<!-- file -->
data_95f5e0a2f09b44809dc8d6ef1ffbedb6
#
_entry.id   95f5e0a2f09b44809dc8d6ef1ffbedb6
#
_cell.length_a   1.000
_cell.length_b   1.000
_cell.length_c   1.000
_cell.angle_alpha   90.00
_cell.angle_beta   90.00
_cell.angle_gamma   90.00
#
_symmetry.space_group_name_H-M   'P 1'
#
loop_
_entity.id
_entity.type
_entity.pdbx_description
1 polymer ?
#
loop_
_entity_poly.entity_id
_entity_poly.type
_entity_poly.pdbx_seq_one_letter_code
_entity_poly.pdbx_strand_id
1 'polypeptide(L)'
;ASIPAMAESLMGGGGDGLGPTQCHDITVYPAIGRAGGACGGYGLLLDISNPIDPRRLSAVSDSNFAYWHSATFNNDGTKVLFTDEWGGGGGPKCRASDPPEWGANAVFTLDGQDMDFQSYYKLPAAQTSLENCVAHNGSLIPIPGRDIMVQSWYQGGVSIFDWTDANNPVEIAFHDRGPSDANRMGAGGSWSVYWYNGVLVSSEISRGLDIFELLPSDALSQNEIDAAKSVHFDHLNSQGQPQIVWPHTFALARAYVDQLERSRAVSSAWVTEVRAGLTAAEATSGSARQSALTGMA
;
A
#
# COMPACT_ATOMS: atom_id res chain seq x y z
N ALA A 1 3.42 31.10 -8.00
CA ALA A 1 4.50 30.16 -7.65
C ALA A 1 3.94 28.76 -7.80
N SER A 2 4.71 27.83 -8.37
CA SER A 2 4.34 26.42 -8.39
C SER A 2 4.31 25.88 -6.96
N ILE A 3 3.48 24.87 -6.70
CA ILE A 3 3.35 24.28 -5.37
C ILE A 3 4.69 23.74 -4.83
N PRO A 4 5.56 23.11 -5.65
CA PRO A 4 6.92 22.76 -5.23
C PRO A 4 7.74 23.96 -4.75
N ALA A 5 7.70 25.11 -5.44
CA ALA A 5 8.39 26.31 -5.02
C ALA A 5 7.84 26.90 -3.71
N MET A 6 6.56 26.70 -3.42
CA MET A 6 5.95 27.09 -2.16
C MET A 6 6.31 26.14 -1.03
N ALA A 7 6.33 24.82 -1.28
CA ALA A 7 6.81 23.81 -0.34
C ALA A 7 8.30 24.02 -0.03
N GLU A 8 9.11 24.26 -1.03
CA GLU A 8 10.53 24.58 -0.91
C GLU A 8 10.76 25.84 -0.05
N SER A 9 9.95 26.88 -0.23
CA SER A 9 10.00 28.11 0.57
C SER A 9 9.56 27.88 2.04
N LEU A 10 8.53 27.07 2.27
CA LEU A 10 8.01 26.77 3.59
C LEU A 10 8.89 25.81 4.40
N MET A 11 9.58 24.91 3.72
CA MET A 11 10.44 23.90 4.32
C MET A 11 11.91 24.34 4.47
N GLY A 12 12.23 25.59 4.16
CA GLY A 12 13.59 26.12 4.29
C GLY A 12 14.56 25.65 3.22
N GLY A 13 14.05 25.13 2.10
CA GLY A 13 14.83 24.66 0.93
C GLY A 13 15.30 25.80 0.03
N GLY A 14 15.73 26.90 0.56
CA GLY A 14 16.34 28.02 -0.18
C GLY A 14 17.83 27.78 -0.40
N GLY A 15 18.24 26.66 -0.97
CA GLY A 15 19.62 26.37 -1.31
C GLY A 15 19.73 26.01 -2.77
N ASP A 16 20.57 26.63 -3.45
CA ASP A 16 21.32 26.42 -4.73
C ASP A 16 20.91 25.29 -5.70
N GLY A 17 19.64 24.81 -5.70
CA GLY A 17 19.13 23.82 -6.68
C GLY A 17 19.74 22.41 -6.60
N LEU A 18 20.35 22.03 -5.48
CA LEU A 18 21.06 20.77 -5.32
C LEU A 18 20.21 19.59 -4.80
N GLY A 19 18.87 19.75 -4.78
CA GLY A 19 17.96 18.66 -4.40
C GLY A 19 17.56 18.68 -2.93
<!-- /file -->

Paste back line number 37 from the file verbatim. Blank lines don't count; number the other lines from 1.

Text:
N ILE A 3 3.48 24.87 -6.70